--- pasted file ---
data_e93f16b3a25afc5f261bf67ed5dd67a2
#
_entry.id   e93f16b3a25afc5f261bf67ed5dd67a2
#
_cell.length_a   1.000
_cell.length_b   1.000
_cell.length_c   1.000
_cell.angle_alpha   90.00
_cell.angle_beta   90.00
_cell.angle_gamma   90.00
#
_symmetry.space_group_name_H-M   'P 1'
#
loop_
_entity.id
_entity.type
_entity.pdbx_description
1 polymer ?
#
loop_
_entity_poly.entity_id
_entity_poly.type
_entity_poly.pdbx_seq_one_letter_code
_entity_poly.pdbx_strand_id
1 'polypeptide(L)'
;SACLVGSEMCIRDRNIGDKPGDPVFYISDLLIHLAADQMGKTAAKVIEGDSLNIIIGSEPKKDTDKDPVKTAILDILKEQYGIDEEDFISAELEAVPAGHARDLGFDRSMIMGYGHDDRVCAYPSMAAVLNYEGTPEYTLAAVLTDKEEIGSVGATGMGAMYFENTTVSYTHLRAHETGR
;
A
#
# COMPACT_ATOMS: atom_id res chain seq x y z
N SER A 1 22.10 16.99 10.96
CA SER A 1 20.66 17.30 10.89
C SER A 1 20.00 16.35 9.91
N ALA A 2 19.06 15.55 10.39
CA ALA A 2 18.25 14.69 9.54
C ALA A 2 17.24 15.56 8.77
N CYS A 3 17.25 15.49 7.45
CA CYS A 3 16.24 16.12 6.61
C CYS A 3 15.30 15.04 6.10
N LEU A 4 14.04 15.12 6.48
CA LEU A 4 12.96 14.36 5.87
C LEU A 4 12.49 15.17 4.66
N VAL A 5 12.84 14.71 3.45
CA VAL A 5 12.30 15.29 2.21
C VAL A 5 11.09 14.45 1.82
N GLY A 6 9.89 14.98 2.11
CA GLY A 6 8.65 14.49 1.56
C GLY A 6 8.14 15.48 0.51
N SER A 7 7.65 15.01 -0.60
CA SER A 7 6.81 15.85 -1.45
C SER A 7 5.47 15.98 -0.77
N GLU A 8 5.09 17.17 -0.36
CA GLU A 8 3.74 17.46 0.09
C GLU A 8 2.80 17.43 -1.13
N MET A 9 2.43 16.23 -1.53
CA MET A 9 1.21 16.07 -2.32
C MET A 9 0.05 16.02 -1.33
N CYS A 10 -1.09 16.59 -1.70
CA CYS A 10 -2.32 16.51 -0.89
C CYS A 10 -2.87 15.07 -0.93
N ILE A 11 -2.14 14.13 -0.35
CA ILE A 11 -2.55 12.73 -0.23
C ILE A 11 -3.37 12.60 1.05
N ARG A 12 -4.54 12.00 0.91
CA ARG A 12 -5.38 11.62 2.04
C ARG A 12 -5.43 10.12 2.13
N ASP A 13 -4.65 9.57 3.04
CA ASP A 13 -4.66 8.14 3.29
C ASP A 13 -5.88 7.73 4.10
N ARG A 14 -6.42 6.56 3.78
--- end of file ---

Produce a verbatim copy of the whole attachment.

data_e93f16b3a25afc5f261bf67ed5dd67a2
#
_entry.id   e93f16b3a25afc5f261bf67ed5dd67a2
#
_cell.length_a   1.000
_cell.length_b   1.000
_cell.length_c   1.000
_cell.angle_alpha   90.00
_cell.angle_beta   90.00
_cell.angle_gamma   90.00
#
_symmetry.space_group_name_H-M   'P 1'
#
loop_
_entity.id
_entity.type
_entity.pdbx_description
1 polymer ?
#
loop_
_entity_poly.entity_id
_entity_poly.type
_entity_poly.pdbx_seq_one_letter_code
_entity_poly.pdbx_strand_id
1 'polypeptide(L)'
;SACLVGSEMCIRDRNIGDKPGDPVFYISDLLIHLAADQMGKTAAKVIEGDSLNIIIGSEPKKDTDKDPVKTAILDILKEQYGIDEEDFISAELEAVPAGHARDLGFDRSMIMGYGHDDRVCAYPSMAAVLNYEGTPEYTLAAVLTDKEEIGSVGATGMGAMYFENTTVSYTHLRAHETGR
;
A
#
# COMPACT_ATOMS: atom_id res chain seq x y z
N SER A 1 22.10 16.99 10.96
CA SER A 1 20.66 17.30 10.89
C SER A 1 20.00 16.35 9.91
N ALA A 2 19.06 15.55 10.39
CA ALA A 2 18.25 14.69 9.54
C ALA A 2 17.24 15.56 8.77
N CYS A 3 17.25 15.49 7.45
CA CYS A 3 16.24 16.12 6.61
C CYS A 3 15.30 15.04 6.10
N LEU A 4 14.04 15.12 6.48
CA LEU A 4 12.96 14.36 5.87
C LEU A 4 12.49 15.17 4.66
N VAL A 5 12.84 14.71 3.45
CA VAL A 5 12.30 15.29 2.21
C VAL A 5 11.09 14.45 1.82
N GLY A 6 9.89 14.98 2.11
CA GLY A 6 8.65 14.49 1.56
C GLY A 6 8.14 15.48 0.51
N SER A 7 7.65 15.01 -0.60
CA SER A 7 6.81 15.85 -1.45
C SER A 7 5.47 15.98 -0.77
N GLU A 8 5.09 17.17 -0.36
CA GLU A 8 3.74 17.46 0.09
C GLU A 8 2.80 17.43 -1.13
N MET A 9 2.43 16.23 -1.53
CA MET A 9 1.21 16.07 -2.32
C MET A 9 0.05 16.02 -1.33
N CYS A 10 -1.09 16.59 -1.70
CA CYS A 10 -2.32 16.51 -0.89
C CYS A 10 -2.87 15.07 -0.93
N ILE A 11 -2.14 14.13 -0.35
CA ILE A 11 -2.55 12.73 -0.23
C ILE A 11 -3.37 12.60 1.05
N ARG A 12 -4.54 12.00 0.91
CA ARG A 12 -5.38 11.62 2.04
C ARG A 12 -5.43 10.12 2.13
N ASP A 13 -4.65 9.57 3.04
CA ASP A 13 -4.66 8.14 3.29
C ASP A 13 -5.88 7.73 4.10
N ARG A 14 -6.42 6.56 3.78